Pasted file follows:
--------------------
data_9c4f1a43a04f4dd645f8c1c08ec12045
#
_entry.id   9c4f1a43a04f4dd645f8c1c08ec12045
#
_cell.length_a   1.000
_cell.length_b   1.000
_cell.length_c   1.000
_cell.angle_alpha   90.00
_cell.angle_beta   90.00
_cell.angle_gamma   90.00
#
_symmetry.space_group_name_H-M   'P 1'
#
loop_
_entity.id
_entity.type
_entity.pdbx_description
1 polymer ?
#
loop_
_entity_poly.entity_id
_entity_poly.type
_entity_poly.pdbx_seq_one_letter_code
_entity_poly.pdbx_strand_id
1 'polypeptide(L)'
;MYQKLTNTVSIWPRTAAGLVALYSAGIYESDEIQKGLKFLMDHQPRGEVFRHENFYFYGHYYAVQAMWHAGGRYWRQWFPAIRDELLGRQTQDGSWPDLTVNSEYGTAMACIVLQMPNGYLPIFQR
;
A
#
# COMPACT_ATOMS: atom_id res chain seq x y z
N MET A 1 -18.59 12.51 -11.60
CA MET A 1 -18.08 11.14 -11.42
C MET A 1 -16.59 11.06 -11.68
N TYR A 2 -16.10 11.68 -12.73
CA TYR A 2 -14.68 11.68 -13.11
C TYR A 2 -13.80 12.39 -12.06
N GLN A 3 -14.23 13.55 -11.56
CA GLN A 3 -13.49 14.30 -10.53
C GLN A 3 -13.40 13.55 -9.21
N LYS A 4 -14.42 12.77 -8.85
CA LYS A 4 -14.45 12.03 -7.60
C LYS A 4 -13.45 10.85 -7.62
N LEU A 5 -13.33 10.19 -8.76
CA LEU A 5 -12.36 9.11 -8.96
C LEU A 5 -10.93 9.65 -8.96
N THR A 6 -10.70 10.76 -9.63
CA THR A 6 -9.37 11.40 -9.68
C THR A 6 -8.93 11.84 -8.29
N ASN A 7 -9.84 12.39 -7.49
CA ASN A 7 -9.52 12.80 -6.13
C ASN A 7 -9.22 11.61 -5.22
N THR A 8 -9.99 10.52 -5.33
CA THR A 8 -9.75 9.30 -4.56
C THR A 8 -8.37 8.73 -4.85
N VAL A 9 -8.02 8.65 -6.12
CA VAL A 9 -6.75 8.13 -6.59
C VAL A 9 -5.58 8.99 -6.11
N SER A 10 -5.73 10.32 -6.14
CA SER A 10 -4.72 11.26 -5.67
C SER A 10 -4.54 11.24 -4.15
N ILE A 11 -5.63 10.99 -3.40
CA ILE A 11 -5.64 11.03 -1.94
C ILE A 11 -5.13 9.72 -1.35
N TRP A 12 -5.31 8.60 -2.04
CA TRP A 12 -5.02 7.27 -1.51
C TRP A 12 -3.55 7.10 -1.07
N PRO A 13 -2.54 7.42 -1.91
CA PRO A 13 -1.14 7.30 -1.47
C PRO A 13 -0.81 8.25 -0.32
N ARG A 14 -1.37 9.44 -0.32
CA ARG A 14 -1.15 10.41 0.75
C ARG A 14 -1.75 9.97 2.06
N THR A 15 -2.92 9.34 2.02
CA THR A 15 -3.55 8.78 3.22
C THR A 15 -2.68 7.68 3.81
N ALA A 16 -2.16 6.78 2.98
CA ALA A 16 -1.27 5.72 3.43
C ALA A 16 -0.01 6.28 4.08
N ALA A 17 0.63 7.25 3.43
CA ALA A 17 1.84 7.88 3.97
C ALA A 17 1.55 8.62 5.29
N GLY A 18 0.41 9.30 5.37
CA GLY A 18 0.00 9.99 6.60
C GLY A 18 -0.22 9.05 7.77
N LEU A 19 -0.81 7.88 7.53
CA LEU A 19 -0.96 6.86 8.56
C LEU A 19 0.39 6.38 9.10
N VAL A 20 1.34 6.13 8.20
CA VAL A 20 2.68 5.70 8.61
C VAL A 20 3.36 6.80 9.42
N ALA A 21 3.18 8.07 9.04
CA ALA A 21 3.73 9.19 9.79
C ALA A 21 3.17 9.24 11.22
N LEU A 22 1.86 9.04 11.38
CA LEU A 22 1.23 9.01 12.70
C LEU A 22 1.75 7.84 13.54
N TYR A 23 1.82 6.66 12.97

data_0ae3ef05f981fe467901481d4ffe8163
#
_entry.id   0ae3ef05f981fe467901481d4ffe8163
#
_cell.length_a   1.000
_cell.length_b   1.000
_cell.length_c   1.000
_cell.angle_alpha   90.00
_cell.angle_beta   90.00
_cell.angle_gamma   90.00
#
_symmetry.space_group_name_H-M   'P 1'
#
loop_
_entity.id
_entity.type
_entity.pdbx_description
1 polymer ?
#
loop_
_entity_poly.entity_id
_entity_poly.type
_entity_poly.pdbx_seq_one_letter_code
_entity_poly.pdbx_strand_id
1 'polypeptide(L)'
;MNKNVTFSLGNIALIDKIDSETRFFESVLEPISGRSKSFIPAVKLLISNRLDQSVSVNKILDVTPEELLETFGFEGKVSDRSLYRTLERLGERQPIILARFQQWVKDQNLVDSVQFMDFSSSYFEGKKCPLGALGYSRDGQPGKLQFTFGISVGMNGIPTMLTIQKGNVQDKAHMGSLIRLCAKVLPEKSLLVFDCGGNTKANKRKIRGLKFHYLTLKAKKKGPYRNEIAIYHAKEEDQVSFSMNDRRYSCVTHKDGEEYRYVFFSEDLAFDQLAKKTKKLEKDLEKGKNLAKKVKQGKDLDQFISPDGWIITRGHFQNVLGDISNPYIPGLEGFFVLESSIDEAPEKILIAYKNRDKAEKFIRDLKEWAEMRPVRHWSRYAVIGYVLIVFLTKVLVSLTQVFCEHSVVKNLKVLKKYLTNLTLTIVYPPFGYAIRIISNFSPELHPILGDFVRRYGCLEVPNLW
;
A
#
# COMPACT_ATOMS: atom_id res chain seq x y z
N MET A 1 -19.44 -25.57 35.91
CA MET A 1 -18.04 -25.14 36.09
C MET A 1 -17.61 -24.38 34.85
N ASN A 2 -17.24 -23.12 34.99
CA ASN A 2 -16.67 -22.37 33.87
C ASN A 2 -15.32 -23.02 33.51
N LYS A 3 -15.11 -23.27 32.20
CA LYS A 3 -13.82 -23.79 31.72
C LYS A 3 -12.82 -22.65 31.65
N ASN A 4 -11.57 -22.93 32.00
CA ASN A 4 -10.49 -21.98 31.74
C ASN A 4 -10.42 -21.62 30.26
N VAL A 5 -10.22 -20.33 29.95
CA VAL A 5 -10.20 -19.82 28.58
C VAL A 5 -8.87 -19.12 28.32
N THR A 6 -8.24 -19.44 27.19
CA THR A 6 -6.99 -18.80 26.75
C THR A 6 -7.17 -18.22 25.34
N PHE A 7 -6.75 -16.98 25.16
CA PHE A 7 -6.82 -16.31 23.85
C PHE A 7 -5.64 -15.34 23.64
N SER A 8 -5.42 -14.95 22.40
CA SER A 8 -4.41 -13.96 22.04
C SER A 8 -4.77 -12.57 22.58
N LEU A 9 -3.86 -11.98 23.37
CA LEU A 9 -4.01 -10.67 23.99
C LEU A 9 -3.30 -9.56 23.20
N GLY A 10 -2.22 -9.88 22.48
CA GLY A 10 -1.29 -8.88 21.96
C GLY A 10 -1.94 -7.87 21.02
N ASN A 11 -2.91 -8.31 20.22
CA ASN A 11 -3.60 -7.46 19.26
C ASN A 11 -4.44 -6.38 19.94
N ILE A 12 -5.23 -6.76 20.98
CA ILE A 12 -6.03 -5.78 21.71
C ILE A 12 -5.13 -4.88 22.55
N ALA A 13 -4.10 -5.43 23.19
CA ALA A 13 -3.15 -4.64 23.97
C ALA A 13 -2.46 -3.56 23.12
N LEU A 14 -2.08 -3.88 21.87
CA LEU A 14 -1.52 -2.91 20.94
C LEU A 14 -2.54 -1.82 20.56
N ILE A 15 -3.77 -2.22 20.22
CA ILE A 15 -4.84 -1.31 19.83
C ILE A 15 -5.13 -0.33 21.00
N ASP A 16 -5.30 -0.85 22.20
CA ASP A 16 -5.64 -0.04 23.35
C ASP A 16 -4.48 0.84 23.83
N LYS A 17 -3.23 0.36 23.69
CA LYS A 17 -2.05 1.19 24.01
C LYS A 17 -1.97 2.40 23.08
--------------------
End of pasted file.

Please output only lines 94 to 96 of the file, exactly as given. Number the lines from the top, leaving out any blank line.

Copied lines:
N LEU A 22 1.86 9.04 11.38
CA LEU A 22 1.23 9.01 12.70
C LEU A 22 1.75 7.84 13.54